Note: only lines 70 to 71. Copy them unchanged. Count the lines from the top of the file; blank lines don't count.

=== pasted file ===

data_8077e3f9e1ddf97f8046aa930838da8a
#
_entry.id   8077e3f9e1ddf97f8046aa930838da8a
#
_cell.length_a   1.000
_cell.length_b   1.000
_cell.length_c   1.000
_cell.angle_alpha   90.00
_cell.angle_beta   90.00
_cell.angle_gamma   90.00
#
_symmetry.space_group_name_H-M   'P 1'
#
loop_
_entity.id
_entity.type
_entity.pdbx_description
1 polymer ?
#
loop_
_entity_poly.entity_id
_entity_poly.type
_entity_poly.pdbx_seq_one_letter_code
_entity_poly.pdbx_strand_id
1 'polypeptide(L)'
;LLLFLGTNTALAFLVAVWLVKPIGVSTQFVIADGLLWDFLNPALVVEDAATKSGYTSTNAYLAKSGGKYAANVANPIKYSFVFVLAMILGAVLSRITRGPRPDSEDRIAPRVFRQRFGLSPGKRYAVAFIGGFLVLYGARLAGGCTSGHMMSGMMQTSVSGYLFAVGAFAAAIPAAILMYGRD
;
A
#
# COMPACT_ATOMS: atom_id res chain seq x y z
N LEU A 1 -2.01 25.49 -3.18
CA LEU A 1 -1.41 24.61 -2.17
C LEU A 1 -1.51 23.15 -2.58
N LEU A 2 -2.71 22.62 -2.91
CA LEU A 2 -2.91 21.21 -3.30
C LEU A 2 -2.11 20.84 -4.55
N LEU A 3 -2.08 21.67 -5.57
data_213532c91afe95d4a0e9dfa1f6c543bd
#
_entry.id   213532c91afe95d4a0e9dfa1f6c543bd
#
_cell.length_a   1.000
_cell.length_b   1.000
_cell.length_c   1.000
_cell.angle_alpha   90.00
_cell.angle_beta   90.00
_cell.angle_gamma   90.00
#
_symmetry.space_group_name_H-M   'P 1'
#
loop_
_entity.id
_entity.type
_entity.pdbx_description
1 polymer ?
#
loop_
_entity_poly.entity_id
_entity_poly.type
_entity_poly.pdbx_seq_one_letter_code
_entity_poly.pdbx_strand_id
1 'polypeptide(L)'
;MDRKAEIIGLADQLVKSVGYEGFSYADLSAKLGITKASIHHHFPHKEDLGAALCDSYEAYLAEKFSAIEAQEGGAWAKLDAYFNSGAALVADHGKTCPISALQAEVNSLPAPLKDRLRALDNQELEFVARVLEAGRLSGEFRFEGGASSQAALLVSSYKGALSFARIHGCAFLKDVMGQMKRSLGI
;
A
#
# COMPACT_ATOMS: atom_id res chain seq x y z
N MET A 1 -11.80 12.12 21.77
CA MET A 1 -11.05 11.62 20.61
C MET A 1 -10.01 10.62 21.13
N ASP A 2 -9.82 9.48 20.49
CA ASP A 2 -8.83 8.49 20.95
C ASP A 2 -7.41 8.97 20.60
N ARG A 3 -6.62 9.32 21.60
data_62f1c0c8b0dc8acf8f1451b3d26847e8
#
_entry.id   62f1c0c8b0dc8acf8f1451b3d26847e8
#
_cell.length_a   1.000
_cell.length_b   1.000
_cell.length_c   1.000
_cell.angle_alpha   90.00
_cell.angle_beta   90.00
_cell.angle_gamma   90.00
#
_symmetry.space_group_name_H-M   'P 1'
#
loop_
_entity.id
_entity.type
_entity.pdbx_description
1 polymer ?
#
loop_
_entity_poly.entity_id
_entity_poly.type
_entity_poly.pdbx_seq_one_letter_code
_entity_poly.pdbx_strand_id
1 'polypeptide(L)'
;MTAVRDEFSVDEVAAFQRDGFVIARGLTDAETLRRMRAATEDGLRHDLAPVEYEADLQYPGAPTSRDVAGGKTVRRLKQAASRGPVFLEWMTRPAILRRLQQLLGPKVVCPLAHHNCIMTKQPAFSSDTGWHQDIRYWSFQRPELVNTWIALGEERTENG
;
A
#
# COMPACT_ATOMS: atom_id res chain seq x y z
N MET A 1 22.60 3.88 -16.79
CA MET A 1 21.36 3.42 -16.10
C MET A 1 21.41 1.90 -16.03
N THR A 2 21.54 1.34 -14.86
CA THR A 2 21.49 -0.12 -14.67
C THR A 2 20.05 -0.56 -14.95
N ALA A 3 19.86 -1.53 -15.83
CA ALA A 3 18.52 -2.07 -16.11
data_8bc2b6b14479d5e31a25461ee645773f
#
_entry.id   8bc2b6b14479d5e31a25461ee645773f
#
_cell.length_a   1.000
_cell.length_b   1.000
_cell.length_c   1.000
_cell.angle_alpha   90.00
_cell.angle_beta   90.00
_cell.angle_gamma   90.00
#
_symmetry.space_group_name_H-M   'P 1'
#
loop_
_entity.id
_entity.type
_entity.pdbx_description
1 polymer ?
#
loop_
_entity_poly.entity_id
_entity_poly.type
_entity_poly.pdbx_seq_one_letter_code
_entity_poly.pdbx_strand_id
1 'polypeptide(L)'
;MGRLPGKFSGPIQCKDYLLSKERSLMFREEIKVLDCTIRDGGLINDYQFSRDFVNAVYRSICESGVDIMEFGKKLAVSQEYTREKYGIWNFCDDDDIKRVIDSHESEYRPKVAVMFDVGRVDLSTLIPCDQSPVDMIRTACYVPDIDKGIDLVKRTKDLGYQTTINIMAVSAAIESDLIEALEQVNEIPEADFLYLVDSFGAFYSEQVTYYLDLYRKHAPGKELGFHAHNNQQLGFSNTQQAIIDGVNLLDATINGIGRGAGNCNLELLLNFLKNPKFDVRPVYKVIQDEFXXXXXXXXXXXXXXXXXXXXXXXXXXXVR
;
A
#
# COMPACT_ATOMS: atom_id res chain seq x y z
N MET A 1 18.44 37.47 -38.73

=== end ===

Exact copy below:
C MET A 1 -10.01 10.62 21.13
N ASP A 2 -9.82 9.48 20.49